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Christopher Lee Sauvé Brings Dernier Cri Pop Culture into Luxury Fashion Design and You Will Crave…

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The provocateur wild child of fashion

Christopher gained the approval and praise of many of the most influential editors all over the world : Vogue, the New York Times, Glamour, NY Magazine, WWD etc. His t-shirts that he describes as having a “commentary and some kind of statement along with an image that’s very easy to comprehend” have gained a significant popularity and many celebrities profess their love for his creations.

Among the faithful disciples, we can count Lady Gaga and Miley Cyrus for example. Miley Cyrus even posted the statement : “Christopher’s shit is dope, and punk’s not dead.” along with photos of herself wearing the famous Terry Richardson t-shirt on Instagram and Twitter.

Three of the most controversial t-shirts of Christopher Lee Sauvé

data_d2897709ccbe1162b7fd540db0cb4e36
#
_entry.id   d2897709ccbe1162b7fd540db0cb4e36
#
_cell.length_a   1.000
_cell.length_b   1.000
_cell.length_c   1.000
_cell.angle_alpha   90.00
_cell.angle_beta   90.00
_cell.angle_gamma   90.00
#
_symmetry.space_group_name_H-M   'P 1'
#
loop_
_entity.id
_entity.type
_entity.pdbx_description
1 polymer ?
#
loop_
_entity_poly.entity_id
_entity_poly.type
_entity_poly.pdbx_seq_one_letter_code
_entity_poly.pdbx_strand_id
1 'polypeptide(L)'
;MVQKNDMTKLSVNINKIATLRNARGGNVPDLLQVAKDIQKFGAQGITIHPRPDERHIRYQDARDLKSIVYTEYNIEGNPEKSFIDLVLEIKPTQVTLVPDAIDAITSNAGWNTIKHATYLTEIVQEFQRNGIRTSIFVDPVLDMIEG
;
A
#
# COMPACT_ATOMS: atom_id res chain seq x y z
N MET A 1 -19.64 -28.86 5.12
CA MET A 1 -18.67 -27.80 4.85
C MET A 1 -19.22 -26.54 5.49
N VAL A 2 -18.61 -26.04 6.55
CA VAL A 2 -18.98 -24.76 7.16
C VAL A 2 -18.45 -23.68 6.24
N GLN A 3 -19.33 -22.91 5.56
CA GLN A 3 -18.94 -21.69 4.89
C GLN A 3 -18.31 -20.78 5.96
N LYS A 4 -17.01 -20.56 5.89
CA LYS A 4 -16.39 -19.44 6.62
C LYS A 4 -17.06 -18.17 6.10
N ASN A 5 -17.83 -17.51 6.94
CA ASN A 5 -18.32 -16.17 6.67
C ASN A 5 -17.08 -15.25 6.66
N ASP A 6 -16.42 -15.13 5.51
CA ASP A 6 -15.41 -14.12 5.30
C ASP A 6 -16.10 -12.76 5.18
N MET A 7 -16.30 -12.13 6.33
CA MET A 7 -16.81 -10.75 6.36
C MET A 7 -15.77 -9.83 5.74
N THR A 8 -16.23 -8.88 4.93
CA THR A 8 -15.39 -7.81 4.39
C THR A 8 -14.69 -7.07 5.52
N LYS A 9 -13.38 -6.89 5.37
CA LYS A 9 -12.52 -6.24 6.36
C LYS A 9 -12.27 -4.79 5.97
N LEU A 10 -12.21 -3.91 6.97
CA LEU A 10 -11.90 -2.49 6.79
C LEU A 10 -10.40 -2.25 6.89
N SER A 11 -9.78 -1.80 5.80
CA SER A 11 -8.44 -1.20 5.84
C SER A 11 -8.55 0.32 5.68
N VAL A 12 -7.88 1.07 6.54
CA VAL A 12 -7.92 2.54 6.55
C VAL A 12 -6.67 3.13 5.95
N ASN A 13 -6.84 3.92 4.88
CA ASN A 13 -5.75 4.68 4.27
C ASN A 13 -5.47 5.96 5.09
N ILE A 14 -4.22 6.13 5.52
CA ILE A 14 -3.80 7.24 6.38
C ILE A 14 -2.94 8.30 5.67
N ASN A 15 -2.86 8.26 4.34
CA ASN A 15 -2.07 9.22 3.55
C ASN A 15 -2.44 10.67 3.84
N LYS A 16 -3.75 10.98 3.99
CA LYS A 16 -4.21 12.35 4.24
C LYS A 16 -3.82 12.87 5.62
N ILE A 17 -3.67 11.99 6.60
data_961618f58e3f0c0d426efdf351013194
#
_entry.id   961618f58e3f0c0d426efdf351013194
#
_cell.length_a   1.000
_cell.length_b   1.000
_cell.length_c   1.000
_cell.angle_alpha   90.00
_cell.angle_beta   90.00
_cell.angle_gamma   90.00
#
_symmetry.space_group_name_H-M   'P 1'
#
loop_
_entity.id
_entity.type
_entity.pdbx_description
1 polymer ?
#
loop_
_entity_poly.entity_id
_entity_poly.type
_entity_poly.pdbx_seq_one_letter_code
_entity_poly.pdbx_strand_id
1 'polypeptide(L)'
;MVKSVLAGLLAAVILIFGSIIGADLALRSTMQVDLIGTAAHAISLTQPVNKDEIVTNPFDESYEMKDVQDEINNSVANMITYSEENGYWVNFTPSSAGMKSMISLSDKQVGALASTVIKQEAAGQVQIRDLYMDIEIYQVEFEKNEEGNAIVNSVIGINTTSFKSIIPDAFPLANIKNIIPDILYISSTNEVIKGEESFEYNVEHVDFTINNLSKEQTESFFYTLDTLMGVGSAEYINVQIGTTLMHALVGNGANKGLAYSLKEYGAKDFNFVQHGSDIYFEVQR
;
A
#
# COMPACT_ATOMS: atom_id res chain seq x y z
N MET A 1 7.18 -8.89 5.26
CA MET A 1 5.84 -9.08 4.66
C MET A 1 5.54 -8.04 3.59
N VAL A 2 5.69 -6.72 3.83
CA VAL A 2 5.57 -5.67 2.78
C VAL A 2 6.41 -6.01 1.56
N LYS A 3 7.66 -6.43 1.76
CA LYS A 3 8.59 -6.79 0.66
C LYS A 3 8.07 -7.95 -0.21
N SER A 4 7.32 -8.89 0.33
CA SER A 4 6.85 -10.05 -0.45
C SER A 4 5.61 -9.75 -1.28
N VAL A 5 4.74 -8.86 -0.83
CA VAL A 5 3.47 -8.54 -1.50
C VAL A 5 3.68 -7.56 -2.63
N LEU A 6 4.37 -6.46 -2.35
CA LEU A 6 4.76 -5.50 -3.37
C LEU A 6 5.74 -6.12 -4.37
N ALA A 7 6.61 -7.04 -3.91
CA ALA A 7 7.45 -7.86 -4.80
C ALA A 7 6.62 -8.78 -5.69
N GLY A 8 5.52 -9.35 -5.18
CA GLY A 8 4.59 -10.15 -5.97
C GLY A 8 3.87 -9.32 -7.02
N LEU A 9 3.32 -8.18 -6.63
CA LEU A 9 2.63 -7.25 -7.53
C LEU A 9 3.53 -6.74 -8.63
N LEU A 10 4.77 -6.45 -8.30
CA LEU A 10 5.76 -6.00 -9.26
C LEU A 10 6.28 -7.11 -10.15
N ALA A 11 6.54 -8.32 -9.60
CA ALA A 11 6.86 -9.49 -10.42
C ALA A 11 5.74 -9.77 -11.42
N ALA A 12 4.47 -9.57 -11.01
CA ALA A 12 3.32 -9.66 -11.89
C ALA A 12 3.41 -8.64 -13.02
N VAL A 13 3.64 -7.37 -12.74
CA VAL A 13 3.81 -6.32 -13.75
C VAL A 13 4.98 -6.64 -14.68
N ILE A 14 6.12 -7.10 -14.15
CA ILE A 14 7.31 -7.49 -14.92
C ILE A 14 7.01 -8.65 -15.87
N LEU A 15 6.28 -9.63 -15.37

The “Nothing tastes as good as skinny feels” t-shirt Christopher created after a Kate Moss quote, presented with an empty nutrition values chart, created the biggest polemic in Christopher’s career and labeled him as “provocateur” in many medias. The Hudson Bay’s Company who was distributing in t-shirts pulled them out of stores, refusing to promote hate and fat-shaming messages, pressured by the offended ublic opinion who sent a lot of complaints. In the same interview with the Globe and Mail, Christopher explained that his design ethics were never and never will be hateful. He explains : “At the end of the day, I personally agree: Nothing tastes as good as skinny feels, I’ve been overweight and, when I work out and I’m healthy, I feel better. Some people said that the shirt should say, ‘Nothing tastes as good as healthy feels,’ but it doesn’t sound the same. It’s a fashion quote.

Trying to unlearn Christopher’s wild child facade helps understanding the ethos and message of his designs better : society does give us the uncomfortable and discriminatory feeling that skinny indeed feels better. And Kate Moss quote was formatted and induced by a harsh and narrow-minded industry at the time with high standards of what they conceive as “beauty”. The same type of message, with a provocative headline, can be found on the popular t-shirt “God don’t like ugly”.



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